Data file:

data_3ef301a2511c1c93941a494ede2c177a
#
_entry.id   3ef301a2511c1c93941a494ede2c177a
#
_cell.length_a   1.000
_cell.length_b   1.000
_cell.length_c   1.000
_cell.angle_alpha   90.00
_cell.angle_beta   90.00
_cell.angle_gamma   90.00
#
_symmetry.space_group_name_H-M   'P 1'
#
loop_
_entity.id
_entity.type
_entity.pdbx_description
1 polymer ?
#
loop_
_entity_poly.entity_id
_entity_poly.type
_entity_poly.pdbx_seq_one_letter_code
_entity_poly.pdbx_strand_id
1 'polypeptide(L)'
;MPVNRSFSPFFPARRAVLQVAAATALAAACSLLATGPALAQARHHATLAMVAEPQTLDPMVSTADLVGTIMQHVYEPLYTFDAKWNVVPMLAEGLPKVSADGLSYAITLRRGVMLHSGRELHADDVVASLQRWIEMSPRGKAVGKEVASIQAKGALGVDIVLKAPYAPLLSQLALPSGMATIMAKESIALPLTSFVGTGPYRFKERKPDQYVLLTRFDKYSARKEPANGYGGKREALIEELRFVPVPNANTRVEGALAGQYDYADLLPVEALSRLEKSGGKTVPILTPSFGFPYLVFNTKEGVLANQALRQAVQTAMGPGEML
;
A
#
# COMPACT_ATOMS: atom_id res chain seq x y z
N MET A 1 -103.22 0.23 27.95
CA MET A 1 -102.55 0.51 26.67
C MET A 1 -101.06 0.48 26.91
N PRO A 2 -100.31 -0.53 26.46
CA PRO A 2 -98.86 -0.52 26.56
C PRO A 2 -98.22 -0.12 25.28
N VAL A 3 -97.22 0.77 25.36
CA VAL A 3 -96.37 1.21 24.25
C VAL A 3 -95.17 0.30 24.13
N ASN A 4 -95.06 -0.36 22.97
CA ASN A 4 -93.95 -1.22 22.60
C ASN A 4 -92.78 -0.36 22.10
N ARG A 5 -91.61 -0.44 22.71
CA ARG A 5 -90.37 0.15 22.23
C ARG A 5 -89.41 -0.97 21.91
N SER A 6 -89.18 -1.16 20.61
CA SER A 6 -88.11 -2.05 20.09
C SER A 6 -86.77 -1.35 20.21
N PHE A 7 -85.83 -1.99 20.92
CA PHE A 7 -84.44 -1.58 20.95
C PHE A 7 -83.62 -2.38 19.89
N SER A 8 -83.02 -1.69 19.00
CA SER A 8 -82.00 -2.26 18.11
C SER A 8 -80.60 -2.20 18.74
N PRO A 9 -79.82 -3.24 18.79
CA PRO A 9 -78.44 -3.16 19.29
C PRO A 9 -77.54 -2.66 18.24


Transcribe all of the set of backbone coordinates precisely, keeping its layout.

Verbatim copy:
data_3ef301a2511c1c93941a494ede2c177a
#
_entry.id   3ef301a2511c1c93941a494ede2c177a
#
_cell.length_a   1.000
_cell.length_b   1.000
_cell.length_c   1.000
_cell.angle_alpha   90.00
_cell.angle_beta   90.00
_cell.angle_gamma   90.00
#
_symmetry.space_group_name_H-M   'P 1'
#
loop_
_entity.id
_entity.type
_entity.pdbx_description
1 polymer ?
#
loop_
_entity_poly.entity_id
_entity_poly.type
_entity_poly.pdbx_seq_one_letter_code
_entity_poly.pdbx_strand_id
1 'polypeptide(L)'
;MPVNRSFSPFFPARRAVLQVAAATALAAACSLLATGPALAQARHHATLAMVAEPQTLDPMVSTADLVGTIMQHVYEPLYTFDAKWNVVPMLAEGLPKVSADGLSYAITLRRGVMLHSGRELHADDVVASLQRWIEMSPRGKAVGKEVASIQAKGALGVDIVLKAPYAPLLSQLALPSGMATIMAKESIALPLTSFVGTGPYRFKERKPDQYVLLTRFDKYSARKEPANGYGGKREALIEELRFVPVPNANTRVEGALAGQYDYADLLPVEALSRLEKSGGKTVPILTPSFGFPYLVFNTKEGVLANQALRQAVQTAMGPGEML
;
A
#
# COMPACT_ATOMS: atom_id res chain seq x y z
N MET A 1 -103.22 0.23 27.95
CA MET A 1 -102.55 0.51 26.67
C MET A 1 -101.06 0.48 26.91
N PRO A 2 -100.31 -0.53 26.46
CA PRO A 2 -98.86 -0.52 26.56
C PRO A 2 -98.22 -0.12 25.28
N VAL A 3 -97.22 0.77 25.36
CA VAL A 3 -96.37 1.21 24.25
C VAL A 3 -95.17 0.30 24.13
N ASN A 4 -95.06 -0.36 22.97
CA ASN A 4 -93.95 -1.22 22.60
C ASN A 4 -92.78 -0.36 22.10
N ARG A 5 -91.61 -0.44 22.71
CA ARG A 5 -90.37 0.15 22.23
C ARG A 5 -89.41 -0.97 21.91
N SER A 6 -89.18 -1.16 20.61
CA SER A 6 -88.11 -2.05 20.09
C SER A 6 -86.77 -1.35 20.21
N PHE A 7 -85.83 -1.99 20.92
CA PHE A 7 -84.44 -1.58 20.95
C PHE A 7 -83.62 -2.38 19.89
N SER A 8 -83.02 -1.69 19.00
CA SER A 8 -82.00 -2.26 18.11
C SER A 8 -80.60 -2.20 18.74
N PRO A 9 -79.82 -3.24 18.79
CA PRO A 9 -78.44 -3.16 19.29
C PRO A 9 -77.54 -2.66 18.24